Cholesterol lowering diet

Cholesterol is a natural product found in the body, but is also found in some foods. For this reason, there can be an overabundance of cholesterol, thus having a negative impact on the body. While high cholesterol is a serious issue that can lead to even more serious and life-threatening problems, there are important steps to take to significantly reduce this probability. The diet is the most important risk factor to be modified to prevent many diseases, and the case of high cholesterol is no exception.

Risks Associated With High Cholesterol
When the term “high cholesterol” is used, it refers to the type of cholesterol that is harmful; more specifically, LDL cholesterol, with the good form being HDL cholesterol. That said, it is ideal to have healthy levels of both. High levels of LDL lead to thickening of the arteries, which can then lead to heart disease or possibly stroke. As heart disease is the most common cause of death in the United States, it is greatly stressed to reduce all risks associated with this disease. Fortunately, high levels of HDL are suggested to counteract the effects of the same in LDL, but reducing levels of the bad cholesterol will provide maximum benefits.

Eat Less Of This, More Of That
The best way to lower cholesterol is to lose weight, exercise, and watch intake of certain foods. Losing weight and exercise should go hand in hand because it is rare to have success with one while excluding the other. As for the intake of certain foods, don’t just focus on elimination, but also incorporation. The only foods that contain cholesterol are animal products; the absence of cholesterol in fruits, vegetables, nuts, and grains makes these ideal choices to incorporate when trying to lower blood cholesterol. Fats in general should be consumed moderately, but two specific types of fats, saturated and trans fat, should be kept at minimum levels; both of these fats enhance the production of bad cholesterol. Total fat should be less than 25% of total calories; saturated fat should be less than 7% of that total; and trans fat should be eaten sparingly.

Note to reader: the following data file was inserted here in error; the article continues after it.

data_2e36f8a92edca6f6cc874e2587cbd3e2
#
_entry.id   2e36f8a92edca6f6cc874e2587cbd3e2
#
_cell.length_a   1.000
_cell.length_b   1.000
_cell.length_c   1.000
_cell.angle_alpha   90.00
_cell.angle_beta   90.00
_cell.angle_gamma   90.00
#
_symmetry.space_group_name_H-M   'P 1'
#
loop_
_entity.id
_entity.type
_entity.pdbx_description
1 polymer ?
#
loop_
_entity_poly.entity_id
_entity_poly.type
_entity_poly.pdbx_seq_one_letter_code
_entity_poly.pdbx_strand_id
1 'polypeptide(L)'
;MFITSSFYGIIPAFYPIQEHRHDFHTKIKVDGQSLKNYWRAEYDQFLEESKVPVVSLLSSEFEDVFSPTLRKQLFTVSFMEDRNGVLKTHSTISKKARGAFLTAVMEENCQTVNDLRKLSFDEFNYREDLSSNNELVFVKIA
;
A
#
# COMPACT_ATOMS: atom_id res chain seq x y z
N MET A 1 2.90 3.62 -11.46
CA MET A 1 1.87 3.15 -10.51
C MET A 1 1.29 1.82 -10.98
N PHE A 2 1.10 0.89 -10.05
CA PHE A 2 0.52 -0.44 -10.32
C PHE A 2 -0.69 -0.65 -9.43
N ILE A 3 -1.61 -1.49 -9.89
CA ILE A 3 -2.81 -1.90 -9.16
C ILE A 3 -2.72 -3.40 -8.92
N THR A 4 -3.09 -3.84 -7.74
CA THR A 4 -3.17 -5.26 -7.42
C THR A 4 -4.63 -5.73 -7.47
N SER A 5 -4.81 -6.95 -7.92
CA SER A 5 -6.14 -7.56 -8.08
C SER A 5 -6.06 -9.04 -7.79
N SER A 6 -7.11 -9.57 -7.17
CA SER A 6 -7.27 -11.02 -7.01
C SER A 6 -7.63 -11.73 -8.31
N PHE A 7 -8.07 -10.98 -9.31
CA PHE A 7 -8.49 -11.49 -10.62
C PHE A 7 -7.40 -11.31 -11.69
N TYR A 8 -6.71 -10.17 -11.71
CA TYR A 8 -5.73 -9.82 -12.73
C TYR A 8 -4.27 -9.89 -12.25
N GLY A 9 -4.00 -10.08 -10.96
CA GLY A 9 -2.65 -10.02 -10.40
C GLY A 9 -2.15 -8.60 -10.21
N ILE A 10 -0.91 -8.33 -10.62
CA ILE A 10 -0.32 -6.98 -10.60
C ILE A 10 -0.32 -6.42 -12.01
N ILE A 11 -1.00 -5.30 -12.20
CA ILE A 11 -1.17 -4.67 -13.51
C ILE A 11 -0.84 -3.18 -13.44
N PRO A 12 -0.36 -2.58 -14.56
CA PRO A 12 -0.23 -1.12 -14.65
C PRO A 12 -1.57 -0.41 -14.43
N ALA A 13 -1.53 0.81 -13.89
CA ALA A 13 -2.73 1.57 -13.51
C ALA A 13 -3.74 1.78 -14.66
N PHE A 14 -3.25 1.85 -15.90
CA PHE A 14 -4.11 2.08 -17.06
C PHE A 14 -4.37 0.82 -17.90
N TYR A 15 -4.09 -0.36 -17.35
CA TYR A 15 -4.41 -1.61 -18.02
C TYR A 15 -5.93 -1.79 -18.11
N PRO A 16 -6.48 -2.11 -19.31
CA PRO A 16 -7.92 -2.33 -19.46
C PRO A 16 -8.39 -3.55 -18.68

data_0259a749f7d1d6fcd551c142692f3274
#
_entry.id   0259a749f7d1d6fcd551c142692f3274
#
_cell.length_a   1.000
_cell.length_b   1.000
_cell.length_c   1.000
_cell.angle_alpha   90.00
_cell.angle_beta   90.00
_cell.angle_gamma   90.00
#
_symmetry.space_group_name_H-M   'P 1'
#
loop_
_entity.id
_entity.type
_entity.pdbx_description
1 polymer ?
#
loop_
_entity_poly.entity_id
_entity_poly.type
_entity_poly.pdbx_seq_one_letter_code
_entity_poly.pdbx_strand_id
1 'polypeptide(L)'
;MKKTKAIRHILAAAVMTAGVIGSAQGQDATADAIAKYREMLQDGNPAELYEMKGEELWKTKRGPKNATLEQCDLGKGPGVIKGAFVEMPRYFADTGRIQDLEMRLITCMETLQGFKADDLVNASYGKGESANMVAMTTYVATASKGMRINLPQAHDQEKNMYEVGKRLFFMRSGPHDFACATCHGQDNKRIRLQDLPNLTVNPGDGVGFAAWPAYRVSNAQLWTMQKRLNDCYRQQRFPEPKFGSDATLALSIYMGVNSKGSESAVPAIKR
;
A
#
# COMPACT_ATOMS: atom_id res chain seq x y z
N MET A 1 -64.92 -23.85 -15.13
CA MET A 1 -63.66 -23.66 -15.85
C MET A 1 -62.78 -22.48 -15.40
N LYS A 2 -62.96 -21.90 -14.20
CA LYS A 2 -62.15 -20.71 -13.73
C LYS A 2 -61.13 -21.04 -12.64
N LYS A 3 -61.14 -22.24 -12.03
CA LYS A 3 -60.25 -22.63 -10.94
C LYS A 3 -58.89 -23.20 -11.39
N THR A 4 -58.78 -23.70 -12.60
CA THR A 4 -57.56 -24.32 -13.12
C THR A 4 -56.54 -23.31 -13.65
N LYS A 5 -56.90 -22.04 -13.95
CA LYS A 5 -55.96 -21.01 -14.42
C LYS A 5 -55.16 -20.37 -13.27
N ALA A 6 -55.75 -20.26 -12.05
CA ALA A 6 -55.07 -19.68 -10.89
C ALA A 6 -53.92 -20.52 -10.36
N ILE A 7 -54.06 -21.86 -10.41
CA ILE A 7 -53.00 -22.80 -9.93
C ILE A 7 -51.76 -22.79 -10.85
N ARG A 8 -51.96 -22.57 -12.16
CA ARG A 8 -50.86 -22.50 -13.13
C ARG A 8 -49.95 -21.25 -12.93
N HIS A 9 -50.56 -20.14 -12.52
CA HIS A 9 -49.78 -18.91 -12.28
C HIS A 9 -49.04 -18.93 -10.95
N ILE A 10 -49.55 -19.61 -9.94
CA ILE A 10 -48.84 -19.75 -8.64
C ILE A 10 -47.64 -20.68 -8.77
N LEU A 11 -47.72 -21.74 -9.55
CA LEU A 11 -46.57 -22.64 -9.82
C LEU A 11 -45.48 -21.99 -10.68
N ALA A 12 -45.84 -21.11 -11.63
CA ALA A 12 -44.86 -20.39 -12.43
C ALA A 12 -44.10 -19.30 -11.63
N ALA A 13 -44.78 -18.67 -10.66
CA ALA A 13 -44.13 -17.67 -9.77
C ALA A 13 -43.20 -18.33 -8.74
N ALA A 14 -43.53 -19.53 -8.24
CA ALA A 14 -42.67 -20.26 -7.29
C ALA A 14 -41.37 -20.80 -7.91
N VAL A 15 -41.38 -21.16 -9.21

Eat more “heart healthy” foods, such as those that contain high-fiber and/or high-complex-carbohydrates. Soluble fiber is said to reduce the amount of LDL cholesterol, and complex carbohydrates are not associated with any significant increases. Therefore, they are safe to eat as part of a cholesterol-lowering diet.

Part Of A Healthy Diet
Every food contains nutrients that have an impact on some function or process when it enters the body, whether that impact is big or small. The importance of any diet is to emphasize the impact that will be beneficial. Cholesterol has been explained. Its importance has been highlighted. Now the question is, “so what should I eat?”

The National Cholesterol Education Program (NCEP) is a program designed to provide sufficient information about a cholesterol-lowering diet. This diet compared to that of the average American diet shows that people are consuming inadequate levels of nutrients for reasons that cannot be explained. Fat and dietary cholesterol consumption is too high; protein and carbohydrate intakes are too low. Finding the proper balance for all of these nutrients is essential, especially in reducing cholesterol.

PROTEIN—Lean red meats in general are excellent sources of protein because they contain the same vitamins, minerals, and nutrients as the regular, but less saturated fat. Chicken and (ground) turkey are an even better alternative.

CARBOHYDRATES—Stick to carbohydrate foods that don’t have refined sugars, or at least limit your intake of refined sugars. Whole grain products, fruits, vegetables, and beans are excellent sources that do not contain any added sugar.

FAT—High fat foods contribute to weight gain because they have more calories per gram than protein and carbohydrate. However, just because a food is low fat does not mean it is low calorie. For a cholesterol-lowering diet, pay close attention to the consumption of saturated/trans fats, and reduce those as much as possible. For example, eat low fat dairy products instead of regular.

DIETARY FIBER—Fiber is found in a variety of foods, including oat products, beans, nuts, barley, flax seed, fruits and vegetables.

Do It!
The idea of this article is not to simply give information, but to relate it to the reader in a way that can be followed and acted upon. If you’re serious about lowering your cholesterol, these are the best ways to do it.

Last updated on Mar 6th, 2011 and filed under Cardiovascular Disorders. Both comments and pings are currently closed.

Comments are closed